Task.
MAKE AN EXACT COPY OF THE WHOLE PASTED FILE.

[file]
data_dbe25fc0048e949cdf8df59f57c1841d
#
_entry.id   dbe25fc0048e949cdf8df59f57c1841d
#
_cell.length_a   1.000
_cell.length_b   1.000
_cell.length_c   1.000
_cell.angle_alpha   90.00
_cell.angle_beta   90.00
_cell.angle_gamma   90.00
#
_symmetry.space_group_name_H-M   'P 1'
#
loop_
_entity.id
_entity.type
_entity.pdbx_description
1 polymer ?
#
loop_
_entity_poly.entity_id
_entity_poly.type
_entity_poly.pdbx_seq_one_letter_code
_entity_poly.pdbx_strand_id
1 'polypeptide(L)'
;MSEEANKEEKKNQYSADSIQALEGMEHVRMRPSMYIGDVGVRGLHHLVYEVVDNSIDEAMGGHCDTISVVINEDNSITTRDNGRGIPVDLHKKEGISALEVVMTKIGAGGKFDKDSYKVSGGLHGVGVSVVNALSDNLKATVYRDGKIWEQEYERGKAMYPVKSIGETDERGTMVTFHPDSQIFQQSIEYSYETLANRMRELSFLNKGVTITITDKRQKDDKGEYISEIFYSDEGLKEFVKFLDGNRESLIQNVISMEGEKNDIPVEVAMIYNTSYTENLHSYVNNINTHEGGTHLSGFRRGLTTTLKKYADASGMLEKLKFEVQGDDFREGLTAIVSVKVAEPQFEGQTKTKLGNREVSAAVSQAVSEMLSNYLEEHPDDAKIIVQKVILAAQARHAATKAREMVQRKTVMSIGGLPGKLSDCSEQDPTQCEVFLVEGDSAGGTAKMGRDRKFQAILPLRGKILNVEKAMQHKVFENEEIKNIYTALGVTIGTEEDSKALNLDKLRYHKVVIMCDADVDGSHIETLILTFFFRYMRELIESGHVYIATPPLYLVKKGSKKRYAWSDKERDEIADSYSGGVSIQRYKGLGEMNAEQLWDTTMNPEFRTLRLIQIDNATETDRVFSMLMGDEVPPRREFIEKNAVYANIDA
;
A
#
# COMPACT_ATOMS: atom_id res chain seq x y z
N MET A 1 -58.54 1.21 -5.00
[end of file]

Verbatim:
data_dbe25fc0048e949cdf8df59f57c1841d
#
_entry.id   dbe25fc0048e949cdf8df59f57c1841d
#
_cell.length_a   1.000
_cell.length_b   1.000
_cell.length_c   1.000
_cell.angle_alpha   90.00
_cell.angle_beta   90.00
_cell.angle_gamma   90.00
#
_symmetry.space_group_name_H-M   'P 1'
#
loop_
_entity.id
_entity.type
_entity.pdbx_description
1 polymer ?
#
loop_
_entity_poly.entity_id
_entity_poly.type
_entity_poly.pdbx_seq_one_letter_code
_entity_poly.pdbx_strand_id
1 'polypeptide(L)'
;MSEEANKEEKKNQYSADSIQALEGMEHVRMRPSMYIGDVGVRGLHHLVYEVVDNSIDEAMGGHCDTISVVINEDNSITTRDNGRGIPVDLHKKEGISALEVVMTKIGAGGKFDKDSYKVSGGLHGVGVSVVNALSDNLKATVYRDGKIWEQEYERGKAMYPVKSIGETDERGTMVTFHPDSQIFQQSIEYSYETLANRMRELSFLNKGVTITITDKRQKDDKGEYISEIFYSDEGLKEFVKFLDGNRESLIQNVISMEGEKNDIPVEVAMIYNTSYTENLHSYVNNINTHEGGTHLSGFRRGLTTTLKKYADASGMLEKLKFEVQGDDFREGLTAIVSVKVAEPQFEGQTKTKLGNREVSAAVSQAVSEMLSNYLEEHPDDAKIIVQKVILAAQARHAATKAREMVQRKTVMSIGGLPGKLSDCSEQDPTQCEVFLVEGDSAGGTAKMGRDRKFQAILPLRGKILNVEKAMQHKVFENEEIKNIYTALGVTIGTEEDSKALNLDKLRYHKVVIMCDADVDGSHIETLILTFFFRYMRELIESGHVYIATPPLYLVKKGSKKRYAWSDKERDEIADSYSGGVSIQRYKGLGEMNAEQLWDTTMNPEFRTLRLIQIDNATETDRVFSMLMGDEVPPRREFIEKNAVYANIDA
;
A
#
# COMPACT_ATOMS: atom_id res chain seq x y z
N MET A 1 -58.54 1.21 -5.00